Hot on the heels of Kobo’s launch of a $130 e-ink touchscreen device, Barnes & Noble unveiled the Nook Simple Touch Reader, a $139 black & white e-ink touchscreen device with an upgraded 6” screen, faster page-turns and a battery B&N says will hold a charge for two months. The device will go on sale June 10.
B&N.com president William Lynch and B&N president of digital products Jamie Iannone were on hand to show off the new device at a packed press conference at B&N’s flagship store at Union Square in Manhattan. Lynch said the “all-new” Nook Simple Touch Reader is a device that combines the technology of the two most popular devices in the digital reading marketplace—tablets and dedicated e-ink e-readers. One thing to come out of yesterday’s IDPF forum was that dedicated e-ink devices, b&w devices designed solely for reading, are holding their own in the market despite rising consumer interest in tablet devices like the iPad 2. Tablet devices generally offer touchscreen navigation, full color and multimedia support, while e-ink devices consume less power, have long battery life and can be easily read outside in bright sunlight, unlike the backlit LCD screens of color tablets.
“Tablets and dedicated e-readers have been projected for explosive growth,” said Lynch, “and we’ve mixed the two technologies.” Both Lynch and Iannone emphasized that the Nook Simple Touch was designed to be very easy to use and navigate and in most instances the device only requires a single touch to call up different funtions or libraries.
The Nook Simple Touch Reader is wi-fi only, runs Android 2.1, has 2GB of storage, expandable SD card and has a nonreplaceably battery that Iannone said, “should outlive the life of the device.” The Simple Touch uses an infra-red technology to power its touchscreen, but take note that it will not run apps designed for the NookColor or Android apps. The device weighs 7.5 ounces, 35% lighter than the original Nook and 15% thinner. B&N is discontinuing the original Nook First Edition and dropping price for the wi-fi only device from $149 to $119 and the 3G/Wi-fi model from $199 to $169.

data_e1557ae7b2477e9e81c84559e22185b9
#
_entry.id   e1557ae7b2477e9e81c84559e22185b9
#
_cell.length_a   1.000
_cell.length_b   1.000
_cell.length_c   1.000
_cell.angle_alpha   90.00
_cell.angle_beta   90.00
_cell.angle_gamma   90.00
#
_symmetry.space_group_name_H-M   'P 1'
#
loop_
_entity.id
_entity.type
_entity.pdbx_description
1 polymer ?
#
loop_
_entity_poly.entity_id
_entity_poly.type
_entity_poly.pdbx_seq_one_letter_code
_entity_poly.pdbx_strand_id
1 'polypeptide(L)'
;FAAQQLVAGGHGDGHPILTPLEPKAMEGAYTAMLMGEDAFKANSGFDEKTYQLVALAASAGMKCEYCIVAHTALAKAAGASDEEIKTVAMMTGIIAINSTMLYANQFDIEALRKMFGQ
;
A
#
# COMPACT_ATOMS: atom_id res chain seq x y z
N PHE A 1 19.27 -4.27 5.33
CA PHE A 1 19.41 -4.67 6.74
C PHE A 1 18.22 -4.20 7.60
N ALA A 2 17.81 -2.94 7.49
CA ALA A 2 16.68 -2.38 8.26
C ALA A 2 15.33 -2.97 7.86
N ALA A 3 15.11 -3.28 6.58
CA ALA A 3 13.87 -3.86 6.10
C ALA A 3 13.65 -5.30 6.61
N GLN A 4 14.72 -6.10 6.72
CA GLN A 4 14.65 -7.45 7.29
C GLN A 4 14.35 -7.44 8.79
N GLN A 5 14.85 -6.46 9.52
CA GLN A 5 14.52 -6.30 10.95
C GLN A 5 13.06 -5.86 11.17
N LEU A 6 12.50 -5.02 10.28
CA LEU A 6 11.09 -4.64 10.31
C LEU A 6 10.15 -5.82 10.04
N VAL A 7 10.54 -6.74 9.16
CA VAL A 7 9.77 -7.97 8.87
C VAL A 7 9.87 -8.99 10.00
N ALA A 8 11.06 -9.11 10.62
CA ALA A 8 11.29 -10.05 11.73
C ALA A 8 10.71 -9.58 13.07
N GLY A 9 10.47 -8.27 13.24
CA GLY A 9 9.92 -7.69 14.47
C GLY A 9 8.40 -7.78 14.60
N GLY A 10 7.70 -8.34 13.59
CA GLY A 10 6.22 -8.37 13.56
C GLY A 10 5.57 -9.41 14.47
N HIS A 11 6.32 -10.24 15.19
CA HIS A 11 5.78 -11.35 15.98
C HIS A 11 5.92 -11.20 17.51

Lynch also said the new device will support Nook Friends, a reading social media platform that lets readers that allow readers to offer reading lists, recommendations and borrow and share books. B&N is also launching MyNook.com, a "lifetime" online account/library that includes all a customer's e-books. The device supports ePub and can be used to download library books. Lynch said that projections show that 3-5 years from now, paper books will still be dominant format in book publishing, “we plan to manage the print and digital sides and our stores are at the center of our digital strategy, it’s a competitive advantage for us.”
The announcement of the new Nook came as speculation about the fate of B&N intensified. Ron Burkle, who had led a proxy fight against Riggio last summer, increased his stake in the retailer to 19.7%, buying 603,000 more shares for an average of $18.49 per share. The new purchases sparked speculation that Burkle is counting on a bidding war to take the Liberty Media offer of $17 per share higher. Meanwhile, Liberty Media head John Malone told a special meeting of shareholders that the combination of the Nook, e-book content and physical stores makes B&N an attractive asset.